Nate Schoditsch and Dylan Meehan had a good view of one of the best seasons in Riverside-Brookfield’s program history last season.
The Bulldogs, led by point guard Zach Vaia and Patrick Hanley, relied on a tight rotation of seven seniors to post a 28-5 record, losing to top-ranked Curie in a Class 4A Proviso West Sectional semifinal. Mike Reingruber led the Bulldogs to the second-best season in the program’s history. It was just behind the 2014-15 campaign that finished with a 28-4 record along with regional and sectional titles, according to IHSA season-by-season records dating to 1917.
Schoditsch and Meehan were part of a junior group that received sparse playing time because of R-B’s strong schedule and deep senior class.
“It’s a new team,” Reingruber said during a break in the Hoop Mountain Shootout on June 14. “It’s definitely a group that for years has been winners, but they didn’t get the experience last season because of the seniors ahead of them. It’s now their turn to shine, and we’re mixing them with seniors that didn’t play much as juniors and incoming juniors. This is their junior year essentially.”
Schoditsch and senior Luke Gentile enter the summer attempting to fill a big void at point guard left by the graduation of playmaker Vaia.
The 6-foot Schoditsch said it was awkward and difficult sitting on the bench last season.
“Last year was such a learning year for me,” he said. “I wasn’t used to playing behind anyone in my life, so playing behind Zach taught me so much.
“I’m hoping to be more of a contributor on offense and keeping the team under control. I’ve been working on my confidence, especially in shooting.”
Reingruber said Schoditsch and Gentile probably will split time at the point, noting that they present different matchup problems for opponents. Schoditsch played scant minutes on the varsity last season, while Gentile gained valuable experience during a stretch in January when Ryan Cermak missed a handful of games because of an injury, Reingruber said.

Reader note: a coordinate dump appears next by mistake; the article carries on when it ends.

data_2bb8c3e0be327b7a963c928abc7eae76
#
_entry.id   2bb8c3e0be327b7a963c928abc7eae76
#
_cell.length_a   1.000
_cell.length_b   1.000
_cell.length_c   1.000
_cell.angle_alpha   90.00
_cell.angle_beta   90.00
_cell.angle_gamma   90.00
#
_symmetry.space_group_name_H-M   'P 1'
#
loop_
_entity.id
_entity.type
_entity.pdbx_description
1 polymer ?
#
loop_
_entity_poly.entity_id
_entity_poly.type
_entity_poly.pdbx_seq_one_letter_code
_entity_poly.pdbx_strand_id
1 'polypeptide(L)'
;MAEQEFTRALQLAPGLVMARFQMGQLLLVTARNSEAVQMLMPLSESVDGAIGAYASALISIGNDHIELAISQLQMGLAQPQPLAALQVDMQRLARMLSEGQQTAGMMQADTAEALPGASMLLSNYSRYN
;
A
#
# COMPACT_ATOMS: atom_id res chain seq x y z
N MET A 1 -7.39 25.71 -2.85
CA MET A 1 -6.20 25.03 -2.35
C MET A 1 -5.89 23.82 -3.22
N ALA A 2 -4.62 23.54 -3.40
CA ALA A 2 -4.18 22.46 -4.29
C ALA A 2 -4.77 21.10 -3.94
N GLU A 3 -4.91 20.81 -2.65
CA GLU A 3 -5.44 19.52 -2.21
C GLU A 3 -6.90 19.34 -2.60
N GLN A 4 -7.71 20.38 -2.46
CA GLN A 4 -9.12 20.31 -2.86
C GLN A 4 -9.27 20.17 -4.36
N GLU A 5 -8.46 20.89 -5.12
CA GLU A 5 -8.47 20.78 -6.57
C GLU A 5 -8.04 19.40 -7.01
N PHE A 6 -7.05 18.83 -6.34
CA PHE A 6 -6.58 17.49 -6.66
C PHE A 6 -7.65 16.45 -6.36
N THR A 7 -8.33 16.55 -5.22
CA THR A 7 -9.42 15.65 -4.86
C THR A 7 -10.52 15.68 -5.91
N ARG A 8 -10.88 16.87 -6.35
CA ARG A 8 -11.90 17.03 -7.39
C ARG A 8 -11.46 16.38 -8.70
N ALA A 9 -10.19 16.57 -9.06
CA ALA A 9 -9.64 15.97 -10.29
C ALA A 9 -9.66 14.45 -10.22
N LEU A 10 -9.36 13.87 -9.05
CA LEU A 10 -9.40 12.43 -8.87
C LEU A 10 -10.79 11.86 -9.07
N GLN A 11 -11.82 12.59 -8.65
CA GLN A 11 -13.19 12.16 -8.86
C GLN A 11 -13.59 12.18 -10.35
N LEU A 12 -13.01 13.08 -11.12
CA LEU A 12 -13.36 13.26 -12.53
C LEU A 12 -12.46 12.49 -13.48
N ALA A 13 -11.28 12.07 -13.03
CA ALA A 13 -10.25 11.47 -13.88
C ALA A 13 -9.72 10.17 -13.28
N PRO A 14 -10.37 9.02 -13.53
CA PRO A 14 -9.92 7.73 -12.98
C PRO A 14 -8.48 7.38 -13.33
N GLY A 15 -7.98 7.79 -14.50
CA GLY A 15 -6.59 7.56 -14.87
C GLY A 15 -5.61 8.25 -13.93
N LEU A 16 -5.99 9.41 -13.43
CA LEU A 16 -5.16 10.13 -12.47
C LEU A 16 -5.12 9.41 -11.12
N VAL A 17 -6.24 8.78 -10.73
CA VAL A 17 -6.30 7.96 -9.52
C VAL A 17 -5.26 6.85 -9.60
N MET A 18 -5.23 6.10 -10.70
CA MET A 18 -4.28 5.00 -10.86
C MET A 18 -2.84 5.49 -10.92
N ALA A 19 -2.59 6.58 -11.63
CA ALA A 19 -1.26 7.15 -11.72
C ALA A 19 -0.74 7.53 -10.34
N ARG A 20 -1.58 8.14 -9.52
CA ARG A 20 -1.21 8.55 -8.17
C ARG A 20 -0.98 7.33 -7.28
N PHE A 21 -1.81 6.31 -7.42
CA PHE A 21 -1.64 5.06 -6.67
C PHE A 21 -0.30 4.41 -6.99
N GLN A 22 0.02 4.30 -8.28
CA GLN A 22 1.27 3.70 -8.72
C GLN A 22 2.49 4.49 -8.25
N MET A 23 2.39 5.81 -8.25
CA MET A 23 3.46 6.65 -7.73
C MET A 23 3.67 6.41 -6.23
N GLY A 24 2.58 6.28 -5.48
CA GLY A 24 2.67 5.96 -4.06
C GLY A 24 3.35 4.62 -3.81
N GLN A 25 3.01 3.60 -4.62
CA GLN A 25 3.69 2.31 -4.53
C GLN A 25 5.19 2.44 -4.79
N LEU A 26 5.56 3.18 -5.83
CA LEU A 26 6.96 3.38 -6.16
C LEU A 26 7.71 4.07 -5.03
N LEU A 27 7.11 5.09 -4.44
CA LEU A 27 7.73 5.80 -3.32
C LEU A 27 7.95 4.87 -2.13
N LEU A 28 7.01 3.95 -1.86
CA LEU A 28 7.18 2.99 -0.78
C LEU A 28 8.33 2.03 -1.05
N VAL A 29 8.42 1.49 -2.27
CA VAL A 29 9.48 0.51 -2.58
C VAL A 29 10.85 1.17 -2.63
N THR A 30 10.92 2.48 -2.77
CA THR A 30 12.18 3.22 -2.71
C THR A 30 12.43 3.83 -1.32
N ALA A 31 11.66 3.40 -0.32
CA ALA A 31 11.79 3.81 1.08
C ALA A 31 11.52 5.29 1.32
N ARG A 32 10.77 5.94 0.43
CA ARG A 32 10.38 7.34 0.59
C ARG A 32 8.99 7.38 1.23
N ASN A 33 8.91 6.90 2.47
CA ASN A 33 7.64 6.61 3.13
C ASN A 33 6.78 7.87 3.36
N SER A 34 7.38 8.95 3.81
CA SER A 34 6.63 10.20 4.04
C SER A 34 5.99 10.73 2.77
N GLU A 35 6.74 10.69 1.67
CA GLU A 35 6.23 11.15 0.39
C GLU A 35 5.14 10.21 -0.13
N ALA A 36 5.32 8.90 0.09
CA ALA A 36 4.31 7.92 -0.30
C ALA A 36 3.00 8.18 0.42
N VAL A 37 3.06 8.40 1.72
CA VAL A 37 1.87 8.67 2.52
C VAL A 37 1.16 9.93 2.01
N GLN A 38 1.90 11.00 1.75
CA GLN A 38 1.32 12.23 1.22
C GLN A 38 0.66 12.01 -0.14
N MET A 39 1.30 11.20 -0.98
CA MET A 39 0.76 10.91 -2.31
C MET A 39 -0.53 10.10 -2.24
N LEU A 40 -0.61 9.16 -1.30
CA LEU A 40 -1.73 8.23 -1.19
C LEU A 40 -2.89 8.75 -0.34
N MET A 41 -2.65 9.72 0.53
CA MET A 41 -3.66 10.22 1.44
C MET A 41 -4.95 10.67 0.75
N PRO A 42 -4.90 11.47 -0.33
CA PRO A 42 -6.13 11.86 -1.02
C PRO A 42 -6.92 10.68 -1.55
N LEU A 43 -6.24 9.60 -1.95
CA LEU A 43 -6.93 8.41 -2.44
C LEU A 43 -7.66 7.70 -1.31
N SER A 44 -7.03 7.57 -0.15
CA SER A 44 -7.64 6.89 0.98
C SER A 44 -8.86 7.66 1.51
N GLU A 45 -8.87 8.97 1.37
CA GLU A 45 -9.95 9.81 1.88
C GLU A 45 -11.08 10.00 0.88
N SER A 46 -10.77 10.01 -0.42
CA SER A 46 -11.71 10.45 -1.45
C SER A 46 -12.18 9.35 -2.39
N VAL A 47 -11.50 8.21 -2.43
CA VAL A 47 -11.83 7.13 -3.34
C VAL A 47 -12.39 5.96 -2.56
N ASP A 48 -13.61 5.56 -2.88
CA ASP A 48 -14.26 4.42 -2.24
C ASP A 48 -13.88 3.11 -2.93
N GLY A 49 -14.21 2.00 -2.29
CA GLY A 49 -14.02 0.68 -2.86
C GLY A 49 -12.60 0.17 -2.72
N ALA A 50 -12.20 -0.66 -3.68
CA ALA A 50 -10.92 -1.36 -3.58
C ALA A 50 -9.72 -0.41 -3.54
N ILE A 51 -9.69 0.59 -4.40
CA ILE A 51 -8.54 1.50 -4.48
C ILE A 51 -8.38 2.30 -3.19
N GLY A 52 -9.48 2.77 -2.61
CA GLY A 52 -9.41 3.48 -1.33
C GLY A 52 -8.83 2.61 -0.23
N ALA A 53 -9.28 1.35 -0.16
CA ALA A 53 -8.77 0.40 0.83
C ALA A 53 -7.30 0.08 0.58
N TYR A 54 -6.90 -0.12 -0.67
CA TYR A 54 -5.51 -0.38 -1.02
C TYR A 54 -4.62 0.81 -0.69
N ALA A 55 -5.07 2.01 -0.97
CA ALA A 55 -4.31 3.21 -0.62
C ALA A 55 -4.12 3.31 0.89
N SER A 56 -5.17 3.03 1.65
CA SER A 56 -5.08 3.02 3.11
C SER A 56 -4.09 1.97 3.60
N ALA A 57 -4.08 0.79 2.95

“Nate is more of a create off the bounce and break guys down,” he said. “Nate is a bit more dynamic with the ball in his hands, and Luke is more steady and just does his job. He’s more systematic and a very good on-ball defender.”
Schoditsch, a wide receiver and safety on the football team, said the roster turnover won’t be a big factor because “75% of our team has played with each other since fourth grade.”
Senior forward Meehan, like Gentile and Schoditsch, is set to be a bigger contributor. The 6-foot-4 Meehan, a three-sport athlete, is a player to watch on a team lacking size inside.
“I’ve always been smaller than most of the big men we play, so I just battle it out and help my teammates on defense,” Meehan said. “I’m trying to put on some weight by lifting and working on my 3-point shooting. I’ve been putting up shots every day.”
Reingruber said guards Jack Stivers and Ryan Gaynor and forward Jamir Truman are among the varsity returnees expected to fill the void after the heavy graduation losses.
Reingruber said the addition of Richards senior transfer Paul Zilinskas is a big plus. The 6-foot-4 forward was a key contributor for the Bulldogs last season.
“Paul does have some experience, played a lot of meaningful minutes and has versatility and can shoot, get to the rim and a good rebounder and takes pride in guarding,” Reingruber said.